Temporal range: Late Carboniferous - Early Permian, 301–298 Ma
Platyhystrix (meaning "flat porcupine") was a temnospondyl amphibian with a distinctive sail along its back, similar to the unrelated synapsids, Dimetrodon and Edaphosaurus. It lived during the latest Carboniferous and earliest Permian periods in Texas, about 300 million years ago.
Platyhystrix may have been preyed upon by larger temnospondyls such as Eryops, or by larger carnivorous reptiles, which were becoming more common and diverse in the drier climate of the Permian. The skull was large and strongly built, with a frog-like face. Platyhystrix had a compact body, reaching 1 metre (3.3 ft) long including the tail, and its short, sturdy legs indicate a mainly terrestrial life.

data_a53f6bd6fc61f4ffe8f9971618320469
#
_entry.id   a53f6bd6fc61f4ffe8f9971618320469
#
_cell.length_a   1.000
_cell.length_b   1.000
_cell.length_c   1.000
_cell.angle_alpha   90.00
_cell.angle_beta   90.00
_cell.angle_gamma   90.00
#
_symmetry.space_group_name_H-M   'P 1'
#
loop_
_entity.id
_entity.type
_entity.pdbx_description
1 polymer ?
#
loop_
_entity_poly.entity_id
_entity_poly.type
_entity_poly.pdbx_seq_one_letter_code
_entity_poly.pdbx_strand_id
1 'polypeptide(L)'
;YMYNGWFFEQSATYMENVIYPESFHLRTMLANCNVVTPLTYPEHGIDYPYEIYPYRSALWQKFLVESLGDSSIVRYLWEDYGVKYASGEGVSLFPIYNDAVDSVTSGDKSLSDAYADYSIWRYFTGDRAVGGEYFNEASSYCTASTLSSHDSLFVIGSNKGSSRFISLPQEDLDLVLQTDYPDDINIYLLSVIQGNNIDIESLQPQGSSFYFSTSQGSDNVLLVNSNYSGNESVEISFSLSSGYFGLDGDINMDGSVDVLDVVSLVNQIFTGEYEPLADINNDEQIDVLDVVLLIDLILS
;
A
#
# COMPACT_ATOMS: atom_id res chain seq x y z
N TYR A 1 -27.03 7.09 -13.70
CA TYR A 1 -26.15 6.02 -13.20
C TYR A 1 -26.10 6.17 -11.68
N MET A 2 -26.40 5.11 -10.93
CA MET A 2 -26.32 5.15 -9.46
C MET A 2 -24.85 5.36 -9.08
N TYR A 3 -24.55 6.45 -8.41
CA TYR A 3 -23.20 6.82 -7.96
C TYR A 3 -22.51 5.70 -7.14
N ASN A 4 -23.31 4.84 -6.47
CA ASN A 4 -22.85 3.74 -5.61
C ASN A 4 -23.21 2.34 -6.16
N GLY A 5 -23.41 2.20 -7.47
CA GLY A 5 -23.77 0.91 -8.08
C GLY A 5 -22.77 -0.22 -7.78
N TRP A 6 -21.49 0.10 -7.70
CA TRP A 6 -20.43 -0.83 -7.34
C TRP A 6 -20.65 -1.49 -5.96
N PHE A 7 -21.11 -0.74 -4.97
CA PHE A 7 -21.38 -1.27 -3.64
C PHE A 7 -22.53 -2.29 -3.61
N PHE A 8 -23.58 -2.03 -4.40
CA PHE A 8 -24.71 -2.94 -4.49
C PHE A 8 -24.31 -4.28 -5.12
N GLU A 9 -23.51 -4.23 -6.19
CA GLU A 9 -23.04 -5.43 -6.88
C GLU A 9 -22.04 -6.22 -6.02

Platyhystrix appeared rather unusual: the dorsal vertebrae were extraordinarily lengthened, and in life they probably formed a skin-covered sail. This structure was possibly for thermal regulation, as in other animals of similar appearance, such as the pelycosaurs Dimetrodon and Edaphosaurus. The back of Platyhystrix was also covered with thick hard plates, similar to those of its near relative, Cacops.
- Vertebrate Palaeontology by Michael J. Benton and John Sibbick
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